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The widespread financial disruption and business closures in the wake of Covid-19 has resulted in businesses looking at their insurance policies in a new way. The concept of business interruption insurance has been brought into sharp focus as businesses attempt to recoup some of their losses. While this is still unchartered territory for the insurance industry in Ireland, insurance companies and businesses alike may look at cases in neighbouring jurisdictions for guidance.
Typical business interruption cover offers protection against direct physical damage to a business premises, for example damage to a business premises caused by flooding or by storms. Therefore, it generally would not apply to financial loss for reasons of sickness or an outbreak of disease.
Some companies may have policies in place to protect against an outbreak of infectious diseases, however this is by no means a standard clause. Even if a version of this clause is included in a business’ insurance coverage, questions could arise if Covid-19 is not specified as a disease in the policy. As Covid-19 was only discovered in late 2019, it is, obviously, highly unlikely to be specifically named in pre-existing insurance policies.
In addition, there’ve been reports that claims under policies which mention notifiable diseases are being rejected as they were meant to cover isolated outbreaks and not a pandemic.
While the majority of insurance policies may not cover the outbreak of disease specifically, that is not to say a business will not recover under their policy. In certain cases, business interruption cover may be availed of. In order to determine if a business can successfully recover its losses through its insurance policy, it is necessary to look at the specific wording of the policy.
In May 2020, the Paris Commercial Court issued a ruling following a dispute between the Eclore Group (Eclore) and AXA France IARD (AXA). Eclore, which operates four well known restaurants around Paris, issued proceedings in the French courts following AXA’s failure to compensate the company after it was forced to close due to Covid-19 restrictions. Eclore submitted that AXA’s failure constitutes a contractual breach on foot of their “all risks policy” which included an administrative closure clause. The French Court agreed with the company and found that the administrative decision to close the restaurant satisfied the insurance cover as a business interruption loss and AXA were instructed to pay the equivalent of two and a half months’ compensation for loss of business earnings in one of the company’s restaurants.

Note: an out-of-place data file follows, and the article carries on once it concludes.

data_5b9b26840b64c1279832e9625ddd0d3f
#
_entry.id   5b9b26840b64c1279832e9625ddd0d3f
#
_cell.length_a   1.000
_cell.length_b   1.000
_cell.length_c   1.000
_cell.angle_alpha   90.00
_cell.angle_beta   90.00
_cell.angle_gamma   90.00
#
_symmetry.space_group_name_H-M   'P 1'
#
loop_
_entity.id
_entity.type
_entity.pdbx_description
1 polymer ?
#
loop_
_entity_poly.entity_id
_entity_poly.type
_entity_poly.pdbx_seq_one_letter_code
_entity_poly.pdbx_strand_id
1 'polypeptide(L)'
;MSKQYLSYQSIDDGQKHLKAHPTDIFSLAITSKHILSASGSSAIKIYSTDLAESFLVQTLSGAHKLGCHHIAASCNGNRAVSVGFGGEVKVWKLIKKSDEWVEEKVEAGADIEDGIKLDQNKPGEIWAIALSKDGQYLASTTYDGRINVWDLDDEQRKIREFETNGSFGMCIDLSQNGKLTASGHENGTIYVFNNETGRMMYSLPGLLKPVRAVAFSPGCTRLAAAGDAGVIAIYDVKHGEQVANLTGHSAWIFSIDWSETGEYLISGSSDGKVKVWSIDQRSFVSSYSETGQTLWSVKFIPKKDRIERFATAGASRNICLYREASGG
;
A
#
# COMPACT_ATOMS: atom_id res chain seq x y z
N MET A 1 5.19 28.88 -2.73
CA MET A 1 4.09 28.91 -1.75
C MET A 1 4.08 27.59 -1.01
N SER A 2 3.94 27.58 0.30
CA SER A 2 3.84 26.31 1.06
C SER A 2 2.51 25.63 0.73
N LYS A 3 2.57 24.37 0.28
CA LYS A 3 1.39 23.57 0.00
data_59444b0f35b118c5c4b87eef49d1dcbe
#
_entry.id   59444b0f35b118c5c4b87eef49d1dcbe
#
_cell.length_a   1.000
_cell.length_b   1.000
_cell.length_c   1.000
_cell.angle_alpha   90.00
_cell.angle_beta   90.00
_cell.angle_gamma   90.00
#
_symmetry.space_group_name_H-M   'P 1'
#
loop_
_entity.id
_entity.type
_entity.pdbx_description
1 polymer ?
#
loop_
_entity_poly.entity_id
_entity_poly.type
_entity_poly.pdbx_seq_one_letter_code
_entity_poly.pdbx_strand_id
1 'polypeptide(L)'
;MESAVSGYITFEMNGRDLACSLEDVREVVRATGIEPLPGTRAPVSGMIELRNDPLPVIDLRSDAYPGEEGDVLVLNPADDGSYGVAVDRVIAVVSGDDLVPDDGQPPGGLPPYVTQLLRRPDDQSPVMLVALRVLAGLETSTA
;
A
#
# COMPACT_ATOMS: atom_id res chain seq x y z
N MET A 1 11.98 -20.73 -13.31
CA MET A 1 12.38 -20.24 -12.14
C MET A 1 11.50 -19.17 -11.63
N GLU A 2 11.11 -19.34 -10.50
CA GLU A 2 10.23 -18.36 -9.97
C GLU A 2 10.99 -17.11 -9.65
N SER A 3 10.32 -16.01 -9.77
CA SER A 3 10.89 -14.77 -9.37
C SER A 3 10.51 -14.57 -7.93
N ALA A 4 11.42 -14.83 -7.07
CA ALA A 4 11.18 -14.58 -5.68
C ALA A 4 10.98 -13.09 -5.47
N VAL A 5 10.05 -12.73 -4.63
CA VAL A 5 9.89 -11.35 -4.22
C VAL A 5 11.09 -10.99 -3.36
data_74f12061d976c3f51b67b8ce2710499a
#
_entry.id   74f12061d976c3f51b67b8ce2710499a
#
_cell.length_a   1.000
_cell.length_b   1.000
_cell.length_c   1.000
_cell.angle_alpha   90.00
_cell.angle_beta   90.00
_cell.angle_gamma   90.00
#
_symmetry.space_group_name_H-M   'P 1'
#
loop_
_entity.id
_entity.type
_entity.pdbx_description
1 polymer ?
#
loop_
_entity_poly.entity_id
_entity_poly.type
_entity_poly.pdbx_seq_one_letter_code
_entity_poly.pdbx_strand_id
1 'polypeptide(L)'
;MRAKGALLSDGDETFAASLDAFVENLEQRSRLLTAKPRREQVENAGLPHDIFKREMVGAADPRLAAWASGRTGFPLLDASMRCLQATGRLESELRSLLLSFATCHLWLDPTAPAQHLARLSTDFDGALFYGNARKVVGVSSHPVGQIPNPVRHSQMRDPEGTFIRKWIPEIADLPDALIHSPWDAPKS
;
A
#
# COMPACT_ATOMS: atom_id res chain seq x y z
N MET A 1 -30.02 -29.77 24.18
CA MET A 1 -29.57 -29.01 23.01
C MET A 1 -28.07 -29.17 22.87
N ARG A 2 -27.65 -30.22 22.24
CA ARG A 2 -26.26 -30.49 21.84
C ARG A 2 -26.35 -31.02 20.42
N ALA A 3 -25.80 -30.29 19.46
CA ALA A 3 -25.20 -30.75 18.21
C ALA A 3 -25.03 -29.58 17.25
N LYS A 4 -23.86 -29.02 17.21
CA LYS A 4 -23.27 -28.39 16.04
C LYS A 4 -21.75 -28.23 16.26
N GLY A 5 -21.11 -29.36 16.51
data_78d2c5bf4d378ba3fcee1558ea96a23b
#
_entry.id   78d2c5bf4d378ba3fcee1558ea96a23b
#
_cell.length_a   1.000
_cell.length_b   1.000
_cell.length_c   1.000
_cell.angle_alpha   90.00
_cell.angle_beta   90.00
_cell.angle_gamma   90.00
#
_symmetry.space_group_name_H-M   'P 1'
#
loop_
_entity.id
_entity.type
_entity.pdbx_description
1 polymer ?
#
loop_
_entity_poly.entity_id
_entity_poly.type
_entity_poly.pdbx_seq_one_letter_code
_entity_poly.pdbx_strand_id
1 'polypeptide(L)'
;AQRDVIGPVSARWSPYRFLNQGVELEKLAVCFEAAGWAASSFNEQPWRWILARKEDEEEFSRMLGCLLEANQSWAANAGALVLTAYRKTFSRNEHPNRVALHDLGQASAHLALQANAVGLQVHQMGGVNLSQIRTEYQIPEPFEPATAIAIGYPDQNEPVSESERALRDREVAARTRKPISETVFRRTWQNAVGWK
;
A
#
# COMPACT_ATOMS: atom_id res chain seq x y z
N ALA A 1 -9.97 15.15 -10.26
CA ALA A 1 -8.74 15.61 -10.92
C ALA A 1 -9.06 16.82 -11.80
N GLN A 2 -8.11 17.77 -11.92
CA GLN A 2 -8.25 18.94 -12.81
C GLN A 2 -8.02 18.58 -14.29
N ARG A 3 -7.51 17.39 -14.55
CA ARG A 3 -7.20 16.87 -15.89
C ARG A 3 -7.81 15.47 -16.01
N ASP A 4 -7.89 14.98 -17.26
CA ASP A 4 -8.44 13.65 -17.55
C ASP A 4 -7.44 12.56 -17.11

It should be noted that this decision is likely to be appealed, however AXA have since announced that they will cover the majority of claims from restaurant owners whose insurance policies are ambiguously worded. It should also be noted that this decision may result in the French insurance industry being liable to pay €20 billion per month if all Covid-19 insurance claims for business interruption are to be met.
The United Kingdom’s Financial Conduct Authority (the FCA) have sought a ruling from the High Court in London regarding business interruption insurance policies. The FCA will run a test case whereby they will seek judgment from the courts surrounding the ambiguity of business interruption insurance policies. The ruling from the court in London will hold precedent, meaning it will be legally binding on the courts throughout the UK when assessing real life cases. The decision could also prove to be persuasive in assessing Irish claims. At the time of posting, the FCA had published skeleton arguments and the test trial is set for 20th July. We’ll continue to update you on this case as it unfolds.
The Central Bank of Ireland issued a note to insurers requiring them to take account of the challenging situation many of their customers now find themselves in. The following was recommended by the Central Bank:
The legal principle of Contra Proferentem stands in favour of the business owner. This principle states that if there is any ambiguity over the meaning of a clause, it will be viewed against the person who drafted it. As an insurance policy is a contract drafted by insurance company allowing little or no amendments to be made by the customer, insurers have always been obliged to interrupt ambiguous clauses in favour of the insured.
The uncertainty around Covid-19 and its effects create a challenging time for businesses and insurance companies alike and will continue to develop over the coming weeks and months. For a business owner, the first step may be undertaking a review of your insurance policy. Legal advice should be sought as the situation continues to evolve.
For more information on insurance cover for business interruption, please email Emer Murphy at email@example.com , Marc Fitzgibbon at firstname.lastname@example.org or call 01 644 5800.
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